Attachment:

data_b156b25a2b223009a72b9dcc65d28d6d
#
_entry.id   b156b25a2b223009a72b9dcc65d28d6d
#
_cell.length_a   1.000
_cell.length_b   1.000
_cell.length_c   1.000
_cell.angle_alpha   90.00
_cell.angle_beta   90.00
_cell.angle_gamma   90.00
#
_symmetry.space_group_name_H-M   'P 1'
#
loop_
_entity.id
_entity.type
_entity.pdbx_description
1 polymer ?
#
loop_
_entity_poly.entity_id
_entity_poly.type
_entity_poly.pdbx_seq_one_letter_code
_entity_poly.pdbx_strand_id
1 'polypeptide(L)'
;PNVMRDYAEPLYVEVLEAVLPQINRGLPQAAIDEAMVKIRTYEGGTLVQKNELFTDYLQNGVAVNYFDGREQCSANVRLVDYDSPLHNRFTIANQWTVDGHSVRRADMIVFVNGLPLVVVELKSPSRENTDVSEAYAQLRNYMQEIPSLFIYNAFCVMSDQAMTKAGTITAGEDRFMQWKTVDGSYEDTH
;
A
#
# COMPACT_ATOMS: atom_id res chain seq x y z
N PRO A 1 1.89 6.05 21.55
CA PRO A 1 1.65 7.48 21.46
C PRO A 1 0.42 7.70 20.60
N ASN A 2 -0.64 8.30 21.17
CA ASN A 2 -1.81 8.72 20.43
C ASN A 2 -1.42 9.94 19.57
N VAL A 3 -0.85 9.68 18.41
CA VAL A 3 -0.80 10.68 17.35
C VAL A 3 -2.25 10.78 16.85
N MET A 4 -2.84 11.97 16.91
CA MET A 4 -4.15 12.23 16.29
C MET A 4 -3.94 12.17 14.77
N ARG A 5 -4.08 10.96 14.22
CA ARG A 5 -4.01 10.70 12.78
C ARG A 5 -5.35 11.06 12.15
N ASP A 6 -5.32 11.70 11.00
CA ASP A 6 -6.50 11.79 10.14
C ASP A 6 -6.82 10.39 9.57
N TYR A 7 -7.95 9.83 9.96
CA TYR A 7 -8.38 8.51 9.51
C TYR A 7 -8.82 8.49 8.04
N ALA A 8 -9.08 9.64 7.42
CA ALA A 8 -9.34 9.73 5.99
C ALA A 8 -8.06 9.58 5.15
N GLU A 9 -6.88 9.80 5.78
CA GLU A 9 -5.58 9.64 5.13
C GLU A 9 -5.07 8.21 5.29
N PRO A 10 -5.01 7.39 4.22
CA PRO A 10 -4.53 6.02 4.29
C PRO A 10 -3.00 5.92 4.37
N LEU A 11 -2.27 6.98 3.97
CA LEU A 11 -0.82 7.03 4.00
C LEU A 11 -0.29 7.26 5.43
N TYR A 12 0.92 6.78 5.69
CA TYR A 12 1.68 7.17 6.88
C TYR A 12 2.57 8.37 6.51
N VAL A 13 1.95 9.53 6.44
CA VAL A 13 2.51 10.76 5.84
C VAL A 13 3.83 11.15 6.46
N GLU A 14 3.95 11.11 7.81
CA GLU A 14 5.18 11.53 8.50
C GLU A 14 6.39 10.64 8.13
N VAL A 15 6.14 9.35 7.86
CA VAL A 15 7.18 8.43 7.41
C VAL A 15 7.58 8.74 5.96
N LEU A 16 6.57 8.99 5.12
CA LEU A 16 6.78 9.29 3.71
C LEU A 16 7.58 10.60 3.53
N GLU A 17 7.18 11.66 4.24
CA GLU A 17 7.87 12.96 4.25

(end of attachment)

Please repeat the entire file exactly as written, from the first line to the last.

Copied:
data_b156b25a2b223009a72b9dcc65d28d6d
#
_entry.id   b156b25a2b223009a72b9dcc65d28d6d
#
_cell.length_a   1.000
_cell.length_b   1.000
_cell.length_c   1.000
_cell.angle_alpha   90.00
_cell.angle_beta   90.00
_cell.angle_gamma   90.00
#
_symmetry.space_group_name_H-M   'P 1'
#
loop_
_entity.id
_entity.type
_entity.pdbx_description
1 polymer ?
#
loop_
_entity_poly.entity_id
_entity_poly.type
_entity_poly.pdbx_seq_one_letter_code
_entity_poly.pdbx_strand_id
1 'polypeptide(L)'
;PNVMRDYAEPLYVEVLEAVLPQINRGLPQAAIDEAMVKIRTYEGGTLVQKNELFTDYLQNGVAVNYFDGREQCSANVRLVDYDSPLHNRFTIANQWTVDGHSVRRADMIVFVNGLPLVVVELKSPSRENTDVSEAYAQLRNYMQEIPSLFIYNAFCVMSDQAMTKAGTITAGEDRFMQWKTVDGSYEDTH
;
A
#
# COMPACT_ATOMS: atom_id res chain seq x y z
N PRO A 1 1.89 6.05 21.55
CA PRO A 1 1.65 7.48 21.46
C PRO A 1 0.42 7.70 20.60
N ASN A 2 -0.64 8.30 21.17
CA ASN A 2 -1.81 8.72 20.43
C ASN A 2 -1.42 9.94 19.57
N VAL A 3 -0.85 9.68 18.41
CA VAL A 3 -0.80 10.68 17.35
C VAL A 3 -2.25 10.78 16.85
N MET A 4 -2.84 11.97 16.91
CA MET A 4 -4.15 12.23 16.29
C MET A 4 -3.94 12.17 14.77
N ARG A 5 -4.08 10.96 14.22
CA ARG A 5 -4.01 10.70 12.78
C ARG A 5 -5.35 11.06 12.15
N ASP A 6 -5.32 11.70 11.00
CA ASP A 6 -6.50 11.79 10.14
C ASP A 6 -6.82 10.39 9.57
N TYR A 7 -7.95 9.83 9.96
CA TYR A 7 -8.38 8.51 9.51
C TYR A 7 -8.82 8.49 8.04
N ALA A 8 -9.08 9.64 7.42
CA ALA A 8 -9.34 9.73 5.99
C ALA A 8 -8.06 9.58 5.15
N GLU A 9 -6.88 9.80 5.78
CA GLU A 9 -5.58 9.64 5.13
C GLU A 9 -5.07 8.21 5.29
N PRO A 10 -5.01 7.39 4.22
CA PRO A 10 -4.53 6.02 4.29
C PRO A 10 -3.00 5.92 4.37
N LEU A 11 -2.27 6.98 3.97
CA LEU A 11 -0.82 7.03 4.00
C LEU A 11 -0.29 7.26 5.43
N TYR A 12 0.92 6.78 5.69
CA TYR A 12 1.68 7.17 6.88
C TYR A 12 2.57 8.37 6.51
N VAL A 13 1.95 9.53 6.44
CA VAL A 13 2.51 10.76 5.84
C VAL A 13 3.83 11.15 6.46
N GLU A 14 3.95 11.11 7.81
CA GLU A 14 5.18 11.53 8.50
C GLU A 14 6.39 10.64 8.13
N VAL A 15 6.14 9.35 7.86
CA VAL A 15 7.18 8.43 7.41
C VAL A 15 7.58 8.74 5.96
N LEU A 16 6.57 8.99 5.12
CA LEU A 16 6.78 9.29 3.71
C LEU A 16 7.58 10.60 3.53
N GLU A 17 7.18 11.66 4.24
CA GLU A 17 7.87 12.96 4.25